Monday, November 29, 2021 - 4:00pm
Online via Zoom
Claire Barnes, a graduate student at Yale Divinity School, pursuing a Masters of Arts in Religion and Ecology, will discuss materials from the Rachel Carson Papers at the Beinecke Rare Book and Manuscript Library.
Prior to the publication of Silent Spring (1962), dubbed one of the most controversial American books of the twentieth century, Rachel Carson’s The Sea Around Us (1951) remained on the best-seller list for eighty-six weeks. Originally assigned as a general article during her employment at the Bureau of Fisheries in Washington, The Sea Around Us, in addition to later published books Under the Sea Wind (1952) and Edge of the Sea (1955), established Rachel Carson as a household name.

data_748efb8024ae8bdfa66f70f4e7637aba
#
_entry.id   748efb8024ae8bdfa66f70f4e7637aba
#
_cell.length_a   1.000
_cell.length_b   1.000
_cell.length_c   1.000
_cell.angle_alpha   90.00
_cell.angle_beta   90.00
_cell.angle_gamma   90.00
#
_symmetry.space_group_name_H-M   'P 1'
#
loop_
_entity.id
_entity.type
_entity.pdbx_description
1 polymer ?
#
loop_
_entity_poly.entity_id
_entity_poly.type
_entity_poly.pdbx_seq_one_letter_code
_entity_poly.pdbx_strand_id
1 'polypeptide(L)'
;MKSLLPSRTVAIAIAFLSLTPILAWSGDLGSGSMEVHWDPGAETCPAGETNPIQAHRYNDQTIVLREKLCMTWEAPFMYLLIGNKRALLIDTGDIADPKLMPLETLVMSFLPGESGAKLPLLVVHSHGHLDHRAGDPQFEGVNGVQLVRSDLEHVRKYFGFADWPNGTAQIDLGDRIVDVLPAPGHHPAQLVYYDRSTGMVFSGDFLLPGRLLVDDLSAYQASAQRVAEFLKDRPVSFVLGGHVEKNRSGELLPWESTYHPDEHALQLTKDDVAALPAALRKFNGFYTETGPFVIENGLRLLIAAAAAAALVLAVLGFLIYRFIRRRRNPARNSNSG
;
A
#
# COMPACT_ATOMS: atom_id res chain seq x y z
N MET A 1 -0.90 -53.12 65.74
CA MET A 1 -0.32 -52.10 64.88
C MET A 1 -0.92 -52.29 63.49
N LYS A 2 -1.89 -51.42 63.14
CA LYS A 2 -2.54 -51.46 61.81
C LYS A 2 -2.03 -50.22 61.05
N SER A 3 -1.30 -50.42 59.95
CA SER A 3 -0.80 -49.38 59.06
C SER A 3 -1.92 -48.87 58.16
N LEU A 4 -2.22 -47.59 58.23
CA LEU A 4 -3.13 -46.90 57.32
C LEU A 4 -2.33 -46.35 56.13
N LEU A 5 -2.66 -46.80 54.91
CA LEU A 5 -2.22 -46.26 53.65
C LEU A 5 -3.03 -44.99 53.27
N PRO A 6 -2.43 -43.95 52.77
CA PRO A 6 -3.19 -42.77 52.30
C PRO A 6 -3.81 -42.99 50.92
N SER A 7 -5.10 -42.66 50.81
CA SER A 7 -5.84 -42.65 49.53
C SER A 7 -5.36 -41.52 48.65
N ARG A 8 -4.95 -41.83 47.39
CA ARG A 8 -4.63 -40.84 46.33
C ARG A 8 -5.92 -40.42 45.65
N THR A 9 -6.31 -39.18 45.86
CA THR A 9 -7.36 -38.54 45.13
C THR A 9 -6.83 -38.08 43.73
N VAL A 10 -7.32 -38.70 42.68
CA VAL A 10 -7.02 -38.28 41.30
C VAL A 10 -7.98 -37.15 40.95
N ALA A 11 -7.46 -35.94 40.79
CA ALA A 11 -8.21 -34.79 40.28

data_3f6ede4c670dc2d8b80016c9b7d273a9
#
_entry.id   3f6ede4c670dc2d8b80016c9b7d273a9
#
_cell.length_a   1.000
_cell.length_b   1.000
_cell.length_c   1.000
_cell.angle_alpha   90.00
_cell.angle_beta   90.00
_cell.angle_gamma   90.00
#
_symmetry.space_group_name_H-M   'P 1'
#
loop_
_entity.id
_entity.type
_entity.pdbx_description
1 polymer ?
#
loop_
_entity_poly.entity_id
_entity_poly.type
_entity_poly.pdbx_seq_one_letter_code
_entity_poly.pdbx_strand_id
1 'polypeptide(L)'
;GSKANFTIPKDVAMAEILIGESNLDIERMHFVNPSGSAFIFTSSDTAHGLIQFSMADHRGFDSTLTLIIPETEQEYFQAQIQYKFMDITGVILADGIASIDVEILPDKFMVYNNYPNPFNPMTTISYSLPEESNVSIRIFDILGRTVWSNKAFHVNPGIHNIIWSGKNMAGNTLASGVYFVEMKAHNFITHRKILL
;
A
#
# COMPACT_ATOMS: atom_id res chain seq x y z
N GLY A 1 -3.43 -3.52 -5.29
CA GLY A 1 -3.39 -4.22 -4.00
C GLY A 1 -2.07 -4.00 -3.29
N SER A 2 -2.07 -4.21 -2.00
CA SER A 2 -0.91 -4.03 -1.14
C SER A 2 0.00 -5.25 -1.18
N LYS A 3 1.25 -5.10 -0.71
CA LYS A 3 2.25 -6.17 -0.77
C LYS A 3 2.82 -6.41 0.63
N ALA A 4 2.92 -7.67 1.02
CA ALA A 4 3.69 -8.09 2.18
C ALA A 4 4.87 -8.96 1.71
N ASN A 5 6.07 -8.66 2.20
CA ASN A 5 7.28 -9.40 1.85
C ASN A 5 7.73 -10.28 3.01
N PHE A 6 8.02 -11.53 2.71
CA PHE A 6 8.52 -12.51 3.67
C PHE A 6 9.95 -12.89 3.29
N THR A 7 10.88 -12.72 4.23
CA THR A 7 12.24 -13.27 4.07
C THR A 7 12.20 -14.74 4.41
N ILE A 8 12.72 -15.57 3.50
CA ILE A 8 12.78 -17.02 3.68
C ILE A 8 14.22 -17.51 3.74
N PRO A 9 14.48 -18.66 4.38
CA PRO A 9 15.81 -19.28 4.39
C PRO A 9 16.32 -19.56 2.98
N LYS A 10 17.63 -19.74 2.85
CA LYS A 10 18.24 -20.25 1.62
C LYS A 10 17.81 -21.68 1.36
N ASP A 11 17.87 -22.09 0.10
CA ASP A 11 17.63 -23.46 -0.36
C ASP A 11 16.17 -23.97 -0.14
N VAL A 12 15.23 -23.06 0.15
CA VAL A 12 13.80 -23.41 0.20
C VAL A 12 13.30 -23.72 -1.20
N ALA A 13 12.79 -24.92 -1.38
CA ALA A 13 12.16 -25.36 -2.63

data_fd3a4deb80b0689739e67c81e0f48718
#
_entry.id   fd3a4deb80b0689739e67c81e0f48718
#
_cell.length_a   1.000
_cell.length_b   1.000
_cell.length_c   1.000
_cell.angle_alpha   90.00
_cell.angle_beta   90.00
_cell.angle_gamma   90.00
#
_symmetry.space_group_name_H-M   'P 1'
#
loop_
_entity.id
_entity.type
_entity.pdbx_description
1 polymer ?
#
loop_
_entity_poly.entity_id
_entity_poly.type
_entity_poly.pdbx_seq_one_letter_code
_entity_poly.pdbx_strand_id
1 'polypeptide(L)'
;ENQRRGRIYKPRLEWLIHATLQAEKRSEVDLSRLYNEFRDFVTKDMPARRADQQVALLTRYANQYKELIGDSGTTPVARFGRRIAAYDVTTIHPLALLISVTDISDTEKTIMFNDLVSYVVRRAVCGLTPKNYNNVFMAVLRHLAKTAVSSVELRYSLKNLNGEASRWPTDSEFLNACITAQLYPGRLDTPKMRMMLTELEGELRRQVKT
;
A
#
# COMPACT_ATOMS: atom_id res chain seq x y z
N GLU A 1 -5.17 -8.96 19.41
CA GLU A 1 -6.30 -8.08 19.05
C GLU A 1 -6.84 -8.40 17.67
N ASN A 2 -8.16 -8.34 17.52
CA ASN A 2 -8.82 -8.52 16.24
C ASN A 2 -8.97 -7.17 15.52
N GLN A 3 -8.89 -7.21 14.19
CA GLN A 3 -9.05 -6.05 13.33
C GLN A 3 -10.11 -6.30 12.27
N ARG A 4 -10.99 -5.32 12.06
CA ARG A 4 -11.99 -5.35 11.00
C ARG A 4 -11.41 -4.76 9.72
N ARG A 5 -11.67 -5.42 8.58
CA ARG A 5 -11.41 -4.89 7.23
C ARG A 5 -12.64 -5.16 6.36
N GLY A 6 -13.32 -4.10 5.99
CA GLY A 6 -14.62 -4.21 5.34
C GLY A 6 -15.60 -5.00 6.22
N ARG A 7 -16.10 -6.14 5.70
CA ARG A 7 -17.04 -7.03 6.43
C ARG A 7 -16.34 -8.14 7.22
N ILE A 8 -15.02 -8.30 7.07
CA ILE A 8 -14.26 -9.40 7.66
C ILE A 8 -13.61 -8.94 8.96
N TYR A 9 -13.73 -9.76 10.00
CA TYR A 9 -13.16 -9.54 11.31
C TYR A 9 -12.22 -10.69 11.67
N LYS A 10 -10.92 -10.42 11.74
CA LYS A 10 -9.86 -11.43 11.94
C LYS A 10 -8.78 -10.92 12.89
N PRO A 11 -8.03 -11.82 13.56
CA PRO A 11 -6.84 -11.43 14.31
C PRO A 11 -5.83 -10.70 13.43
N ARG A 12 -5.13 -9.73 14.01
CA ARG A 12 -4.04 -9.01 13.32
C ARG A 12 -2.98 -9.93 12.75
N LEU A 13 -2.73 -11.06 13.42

To organize her citations and notes for The Sea Around Us, Carson used an extensive notecard system. Her notecards are organized topically, ranging from navigation to petroleum to oceanography. In the process of writing The Sea Around Us, Carson consulted more than a thousand print sources. Through her notecards, she details the historical emergence of what we call the sea through a nexus of scientific scholarship, history, and political notes. Carson is keen to notice imagistic language in other texts, no doubt influencing her own fusion of narrative and science.
Importantly, Carson’s notecards discuss ever pertinent issues like climate change, sea level rise, coral reef and micro-organism health.
Free but register in advance